She needed to become angry. She thought of the last time she was mad: near the pond with the two ducks, when she felt lonely. She thought that if emotion can create a physical action, then duplicating the physical action can re-create the emotion, so she ran across the grounds, past trees of blue she had painted while loving the sky, past boulders of purple she had painted while loving the night, past creature of green she had painted while loving the grass, and past flowers of white she had painted while loving the clouds. She ran back to the willow and angrily stood in the shadow, underneath the hanging greens. She picked the enchanting paintbrush up off the grass and walked to the easel, its canvas taunting its vacuity one last time. She painted a person with hair blonde like the feathers of the two ducks that caused her feelings of loneliness, the eyes dark like those of a bird flying in its flock, and the skin white like the canvas taunting its vacuity. She painted this person sitting by the pond, staring at its own reflection, feeling lonely. She furiously painted everything she hated. When she had finished, she ripped the canvas in half and buried it in the dirt. She threw her paintbrush at the large tree with the signature hand of the artist, and knocked down the easel. She turned and walked toward the pond.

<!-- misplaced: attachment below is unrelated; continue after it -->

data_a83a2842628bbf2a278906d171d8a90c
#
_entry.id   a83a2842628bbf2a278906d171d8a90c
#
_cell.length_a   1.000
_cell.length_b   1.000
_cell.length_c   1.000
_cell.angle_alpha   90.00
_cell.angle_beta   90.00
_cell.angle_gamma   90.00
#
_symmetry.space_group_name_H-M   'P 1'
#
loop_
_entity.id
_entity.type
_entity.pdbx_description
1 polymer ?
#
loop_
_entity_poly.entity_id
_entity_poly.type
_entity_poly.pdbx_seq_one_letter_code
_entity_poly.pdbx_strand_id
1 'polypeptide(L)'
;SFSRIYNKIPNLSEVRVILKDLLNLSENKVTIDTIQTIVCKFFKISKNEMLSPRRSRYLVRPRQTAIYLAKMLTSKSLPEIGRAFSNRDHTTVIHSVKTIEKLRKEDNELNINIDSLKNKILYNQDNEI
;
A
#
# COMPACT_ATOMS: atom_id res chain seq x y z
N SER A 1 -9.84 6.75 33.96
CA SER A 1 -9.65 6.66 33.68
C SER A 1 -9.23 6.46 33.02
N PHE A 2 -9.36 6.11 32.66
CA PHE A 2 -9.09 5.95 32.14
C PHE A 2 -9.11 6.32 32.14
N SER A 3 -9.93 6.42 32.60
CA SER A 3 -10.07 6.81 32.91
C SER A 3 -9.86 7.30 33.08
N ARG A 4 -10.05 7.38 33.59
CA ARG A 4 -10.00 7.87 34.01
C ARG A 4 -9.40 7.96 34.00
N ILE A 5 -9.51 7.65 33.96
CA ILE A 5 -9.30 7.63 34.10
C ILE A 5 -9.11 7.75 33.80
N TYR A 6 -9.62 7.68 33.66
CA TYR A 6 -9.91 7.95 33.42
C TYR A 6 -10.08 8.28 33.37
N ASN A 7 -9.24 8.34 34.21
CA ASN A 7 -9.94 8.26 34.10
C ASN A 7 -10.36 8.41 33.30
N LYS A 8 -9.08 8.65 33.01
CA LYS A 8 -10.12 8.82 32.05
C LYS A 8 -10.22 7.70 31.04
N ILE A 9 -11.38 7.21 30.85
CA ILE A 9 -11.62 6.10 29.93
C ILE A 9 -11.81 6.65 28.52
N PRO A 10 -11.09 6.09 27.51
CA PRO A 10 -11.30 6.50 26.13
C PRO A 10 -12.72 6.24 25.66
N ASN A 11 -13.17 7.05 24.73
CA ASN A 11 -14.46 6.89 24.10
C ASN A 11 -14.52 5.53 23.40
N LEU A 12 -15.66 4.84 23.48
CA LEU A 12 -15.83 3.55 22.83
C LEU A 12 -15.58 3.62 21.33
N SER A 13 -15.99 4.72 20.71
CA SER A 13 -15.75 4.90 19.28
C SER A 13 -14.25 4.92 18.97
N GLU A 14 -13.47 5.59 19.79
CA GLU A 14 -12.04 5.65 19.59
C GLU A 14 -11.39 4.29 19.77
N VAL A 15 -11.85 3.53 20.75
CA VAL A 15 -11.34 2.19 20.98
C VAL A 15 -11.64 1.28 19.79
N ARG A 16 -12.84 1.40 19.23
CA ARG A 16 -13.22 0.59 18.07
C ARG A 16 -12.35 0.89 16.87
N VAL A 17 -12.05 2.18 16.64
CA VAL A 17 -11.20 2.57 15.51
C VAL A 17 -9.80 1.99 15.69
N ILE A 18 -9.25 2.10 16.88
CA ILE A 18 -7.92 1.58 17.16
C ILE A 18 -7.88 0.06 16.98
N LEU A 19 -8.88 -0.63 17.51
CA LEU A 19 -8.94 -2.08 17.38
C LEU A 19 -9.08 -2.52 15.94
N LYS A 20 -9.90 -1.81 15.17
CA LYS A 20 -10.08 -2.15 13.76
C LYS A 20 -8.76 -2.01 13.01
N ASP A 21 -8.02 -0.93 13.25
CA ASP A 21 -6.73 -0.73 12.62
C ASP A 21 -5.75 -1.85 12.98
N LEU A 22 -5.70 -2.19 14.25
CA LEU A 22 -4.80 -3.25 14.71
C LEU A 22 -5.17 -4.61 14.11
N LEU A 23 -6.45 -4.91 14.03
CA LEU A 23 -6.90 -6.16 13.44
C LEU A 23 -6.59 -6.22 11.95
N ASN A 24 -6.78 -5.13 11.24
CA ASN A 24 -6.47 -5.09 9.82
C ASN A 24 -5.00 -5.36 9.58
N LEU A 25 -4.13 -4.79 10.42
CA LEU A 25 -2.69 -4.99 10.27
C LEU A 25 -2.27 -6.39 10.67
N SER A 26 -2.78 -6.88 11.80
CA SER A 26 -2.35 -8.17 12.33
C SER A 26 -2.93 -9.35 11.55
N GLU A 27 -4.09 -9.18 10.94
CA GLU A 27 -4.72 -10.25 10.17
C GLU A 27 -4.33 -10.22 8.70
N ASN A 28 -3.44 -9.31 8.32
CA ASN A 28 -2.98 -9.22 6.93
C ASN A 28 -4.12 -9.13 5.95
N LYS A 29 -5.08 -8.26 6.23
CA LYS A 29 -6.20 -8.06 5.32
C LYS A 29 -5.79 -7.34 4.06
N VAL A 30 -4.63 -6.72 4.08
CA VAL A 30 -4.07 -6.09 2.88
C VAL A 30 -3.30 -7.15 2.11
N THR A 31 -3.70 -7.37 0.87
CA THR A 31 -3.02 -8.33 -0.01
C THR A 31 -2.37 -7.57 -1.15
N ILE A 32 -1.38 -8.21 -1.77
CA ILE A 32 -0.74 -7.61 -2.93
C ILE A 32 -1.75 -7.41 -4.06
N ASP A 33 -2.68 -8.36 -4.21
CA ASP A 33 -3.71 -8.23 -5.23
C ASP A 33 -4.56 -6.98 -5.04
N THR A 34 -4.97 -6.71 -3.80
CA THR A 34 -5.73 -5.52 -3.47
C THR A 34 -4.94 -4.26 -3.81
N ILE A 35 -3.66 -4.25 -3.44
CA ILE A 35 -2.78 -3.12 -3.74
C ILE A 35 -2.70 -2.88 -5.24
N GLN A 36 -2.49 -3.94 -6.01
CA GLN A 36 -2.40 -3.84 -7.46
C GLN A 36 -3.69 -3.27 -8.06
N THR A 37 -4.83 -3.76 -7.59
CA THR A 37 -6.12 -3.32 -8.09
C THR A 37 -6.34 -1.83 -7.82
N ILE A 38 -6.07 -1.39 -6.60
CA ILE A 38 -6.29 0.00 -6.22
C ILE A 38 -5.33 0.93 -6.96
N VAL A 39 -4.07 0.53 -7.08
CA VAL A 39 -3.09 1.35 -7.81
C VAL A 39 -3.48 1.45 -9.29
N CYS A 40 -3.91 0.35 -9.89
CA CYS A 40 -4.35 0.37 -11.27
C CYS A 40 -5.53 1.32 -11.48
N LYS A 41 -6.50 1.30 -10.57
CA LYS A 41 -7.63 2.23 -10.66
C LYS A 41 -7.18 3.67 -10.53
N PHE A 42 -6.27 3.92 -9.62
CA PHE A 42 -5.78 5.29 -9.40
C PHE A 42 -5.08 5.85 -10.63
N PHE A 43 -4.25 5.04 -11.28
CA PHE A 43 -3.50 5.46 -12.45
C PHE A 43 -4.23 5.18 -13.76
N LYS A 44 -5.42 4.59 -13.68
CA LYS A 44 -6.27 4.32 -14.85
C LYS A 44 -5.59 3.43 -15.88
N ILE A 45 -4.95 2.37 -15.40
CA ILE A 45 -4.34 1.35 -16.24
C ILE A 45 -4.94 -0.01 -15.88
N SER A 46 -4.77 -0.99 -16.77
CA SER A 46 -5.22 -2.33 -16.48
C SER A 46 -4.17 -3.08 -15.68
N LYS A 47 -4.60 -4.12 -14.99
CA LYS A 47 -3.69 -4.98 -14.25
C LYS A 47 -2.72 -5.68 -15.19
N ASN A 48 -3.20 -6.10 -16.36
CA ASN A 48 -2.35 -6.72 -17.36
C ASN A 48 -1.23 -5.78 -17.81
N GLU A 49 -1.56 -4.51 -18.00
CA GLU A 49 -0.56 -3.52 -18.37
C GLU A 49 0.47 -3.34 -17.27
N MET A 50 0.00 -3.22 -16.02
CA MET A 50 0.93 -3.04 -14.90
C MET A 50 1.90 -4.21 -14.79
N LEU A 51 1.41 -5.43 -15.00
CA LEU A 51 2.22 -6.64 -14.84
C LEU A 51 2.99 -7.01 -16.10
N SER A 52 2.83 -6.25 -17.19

Sitting next to the pond, staring down at its own reflection, she saw her painted companion. He had hair blonde like the feathers of the two ducks that caused her feelings of loneliness, the eyes dark like those of a bird flying in its flock, and the skin white like the canvas taunting its vacuity. She walked over and sat down next to him. He put his arm around her waist, holding her tight so she would always remember she was not alone. They sat and stared down into their reflection. Neither one had been able to create themselves, and in this way they were both unique. They looked at their waving self-portrait and loved it. A duck in the pond ruffled its feathers, distorting the new portrait, weaved through the lily pads, and climbed up onto the grass. They watched it as it came across another duck, which quacked in acknowledgement of a companion.